When I was fifteen, my favorite place in the world was the high-jump setup at the school track. The bar provided a simple obstacle with a certain solution. You either cleared it or you didn’t. In a world of tangled problems with knotty answers, that was bliss.
I guess it all started out on that field, the summer before my sophomore year. That’s when I fell in love with Owen Fowler. I never could hide how much I wanted that man.
That’s why everyone immediately thought I murdered him. Watch any TV crime show, and the person who says “I couldn’t have killed him—I loved him!” is the one who did it. Nothing fuels hate like love gone wrong. So when the coach went up in flames, people naturally looked to see if I was holding the match. But I swear: I didn’t kill him.
You don’t believe me, Annie, I can see it in your eyes. But I’ll tell you everything, exactly how it went down. You probably won’t agree with what I did. You definitely would’ve done things differently. But by the end, I hope you’ll at least understand.
So—ten years ago. The athletic field was the most beautiful place in Holly Grove. A girl could feel like she was part of something good on that rectangle of perfect grass, surrounded by bleachers shining silver in the sun. Come fall, the football players would own the field, and the stands would hold ten thousand screaming fans. But in July, the stadium was empty, and the kids who went to Coach Fowler’s sports camp got to use the spongy red track that circled the field. The air smelled of fresh-cut grass, the clean sweat of a good workout, and the occasional whiff of Icy Hot. To this day, I still love the smell of Icy Hot.
And I loved the feel of the high jump itself. That moment at the peak, as my back sailed over the bar and I looked straight up at the sky—suspended above the earth, touching nothing but air. Like I could detach from the physical world with all its problems. For a second, at least. I was free. It was my little piece of heaven.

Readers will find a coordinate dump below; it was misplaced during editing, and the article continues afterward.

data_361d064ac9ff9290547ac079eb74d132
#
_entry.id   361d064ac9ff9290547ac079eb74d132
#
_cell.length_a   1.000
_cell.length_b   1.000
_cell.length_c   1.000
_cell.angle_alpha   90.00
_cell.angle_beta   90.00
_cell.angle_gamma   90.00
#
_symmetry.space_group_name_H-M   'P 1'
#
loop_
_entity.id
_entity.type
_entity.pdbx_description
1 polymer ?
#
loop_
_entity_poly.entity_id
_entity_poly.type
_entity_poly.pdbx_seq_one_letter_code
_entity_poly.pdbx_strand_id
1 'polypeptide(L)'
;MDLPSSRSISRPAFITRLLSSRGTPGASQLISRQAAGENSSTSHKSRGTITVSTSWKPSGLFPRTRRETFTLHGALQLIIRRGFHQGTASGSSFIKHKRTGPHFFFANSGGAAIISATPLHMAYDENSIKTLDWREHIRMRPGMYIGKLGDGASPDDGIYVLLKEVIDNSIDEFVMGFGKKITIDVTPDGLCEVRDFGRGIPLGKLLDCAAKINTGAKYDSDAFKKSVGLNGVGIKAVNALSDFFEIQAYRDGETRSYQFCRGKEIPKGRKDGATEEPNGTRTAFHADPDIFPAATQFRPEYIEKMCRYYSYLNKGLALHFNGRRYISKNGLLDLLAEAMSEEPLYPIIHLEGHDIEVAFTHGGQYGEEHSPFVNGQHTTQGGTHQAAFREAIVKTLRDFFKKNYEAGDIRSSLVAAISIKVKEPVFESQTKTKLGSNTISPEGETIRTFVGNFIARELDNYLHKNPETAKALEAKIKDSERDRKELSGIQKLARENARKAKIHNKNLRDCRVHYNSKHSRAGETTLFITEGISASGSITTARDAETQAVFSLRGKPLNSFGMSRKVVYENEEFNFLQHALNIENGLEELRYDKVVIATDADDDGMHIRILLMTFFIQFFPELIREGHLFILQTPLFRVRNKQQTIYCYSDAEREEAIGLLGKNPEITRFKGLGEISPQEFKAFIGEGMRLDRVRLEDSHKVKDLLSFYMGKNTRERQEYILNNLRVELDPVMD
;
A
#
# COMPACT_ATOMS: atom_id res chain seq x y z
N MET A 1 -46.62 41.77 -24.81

You know what I mean, right? You were a pretty good sprinter yourself. What’d you place in the two hundred meter? Eighth in the state? But track didn’t mean the same to you. You’d found another way out. By the time I turned fifteen, you’d already accepted that scholarship to U of M. That summer, you were just killing time before college, hanging out at the track a lot. You told Mom you went to watch me, but you were really there to flirt with Rob. Don’t fuss, you know it’s true. He was a hottie. And not just because he’d been starting quarterback that year—king of the town! He was objectively hot. Guess he peaked early.
You know why he suddenly got interested your senior year, right? After all those years of not knowing your name? No offense, but. You finally grew some boobs. My own chest didn’t show signs of catching up any time soon. The high jump was the one place where my resemblance to a wall was still an advantage.
I was aiming to break your school record for high jumping. Six feet, one inch. I thought if I broke it, people would finally start calling me “Jody” instead of “Anna Curtis’s little sister.” I remember the day I first believed I could do it: July 15, 2004.
I was trying to figure out why my jump had stalled. I was doing everything right, but it just wasn’t taking. I tried again: stood at my starting place and sprinted toward the bar. I hit my mark and rounded the turn toward the mat: five strides, pivot, jump! I flew backward, arched my spine, and kicked my feet up. But something was off, I knew it even before my butt knocked down the pole. As my back hit the mat, I heard the bar clatter to the ground and Rob laughing in the distance.
I said, “Fuck.”
“Watch your language, young lady.”
Coach Fowler stood next to the mat, which was a surprise. He was the head of the whole camp and mostly stayed with the football team, leaving the lesser athletes to the lesser coaches. The thrill of him noticing me was canceled by the fact that it was when I’d messed up.
I jumped off the mat and fetched the pole. We set it on the risers together. He was tan and tall, with an athletic build and that aura of authority. The sun threw golden glints off his blond hair. He must’ve been forty at that point, but he was way cuter than the teenage boys he coached.
“You’re a good jumper,” Coach said. “You could be great—but you have to really want it. Do you really want it?”
I looked over where you and Rob were sitting. Rob was tugging on the tie of your hoodie. The coach followed my gaze.